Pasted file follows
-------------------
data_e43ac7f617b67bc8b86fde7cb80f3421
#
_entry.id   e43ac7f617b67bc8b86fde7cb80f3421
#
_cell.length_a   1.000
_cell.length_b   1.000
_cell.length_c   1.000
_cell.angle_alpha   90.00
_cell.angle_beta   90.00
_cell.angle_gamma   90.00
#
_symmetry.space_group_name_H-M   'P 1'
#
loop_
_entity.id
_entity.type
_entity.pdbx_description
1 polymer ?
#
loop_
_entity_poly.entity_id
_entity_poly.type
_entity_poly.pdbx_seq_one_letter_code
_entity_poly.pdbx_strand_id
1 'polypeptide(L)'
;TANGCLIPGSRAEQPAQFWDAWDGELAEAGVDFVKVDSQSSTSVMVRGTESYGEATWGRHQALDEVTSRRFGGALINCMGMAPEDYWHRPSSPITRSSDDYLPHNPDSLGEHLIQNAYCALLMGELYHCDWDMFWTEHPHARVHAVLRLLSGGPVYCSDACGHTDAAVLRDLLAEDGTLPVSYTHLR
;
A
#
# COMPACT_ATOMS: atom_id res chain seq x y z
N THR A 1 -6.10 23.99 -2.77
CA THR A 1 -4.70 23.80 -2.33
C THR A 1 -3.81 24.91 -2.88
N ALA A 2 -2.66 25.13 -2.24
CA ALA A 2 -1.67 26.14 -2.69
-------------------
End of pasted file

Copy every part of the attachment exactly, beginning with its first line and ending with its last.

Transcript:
data_e43ac7f617b67bc8b86fde7cb80f3421
#
_entry.id   e43ac7f617b67bc8b86fde7cb80f3421
#
_cell.length_a   1.000
_cell.length_b   1.000
_cell.length_c   1.000
_cell.angle_alpha   90.00
_cell.angle_beta   90.00
_cell.angle_gamma   90.00
#
_symmetry.space_group_name_H-M   'P 1'
#
loop_
_entity.id
_entity.type
_entity.pdbx_description
1 polymer ?
#
loop_
_entity_poly.entity_id
_entity_poly.type
_entity_poly.pdbx_seq_one_letter_code
_entity_poly.pdbx_strand_id
1 'polypeptide(L)'
;TANGCLIPGSRAEQPAQFWDAWDGELAEAGVDFVKVDSQSSTSVMVRGTESYGEATWGRHQALDEVTSRRFGGALINCMGMAPEDYWHRPSSPITRSSDDYLPHNPDSLGEHLIQNAYCALLMGELYHCDWDMFWTEHPHARVHAVLRLLSGGPVYCSDACGHTDAAVLRDLLAEDGTLPVSYTHLR
;
A
#
# COMPACT_ATOMS: atom_id res chain seq x y z
N THR A 1 -6.10 23.99 -2.77
CA THR A 1 -4.70 23.80 -2.33
C THR A 1 -3.81 24.91 -2.88
N ALA A 2 -2.66 25.13 -2.24
CA ALA A 2 -1.67 26.14 -2.69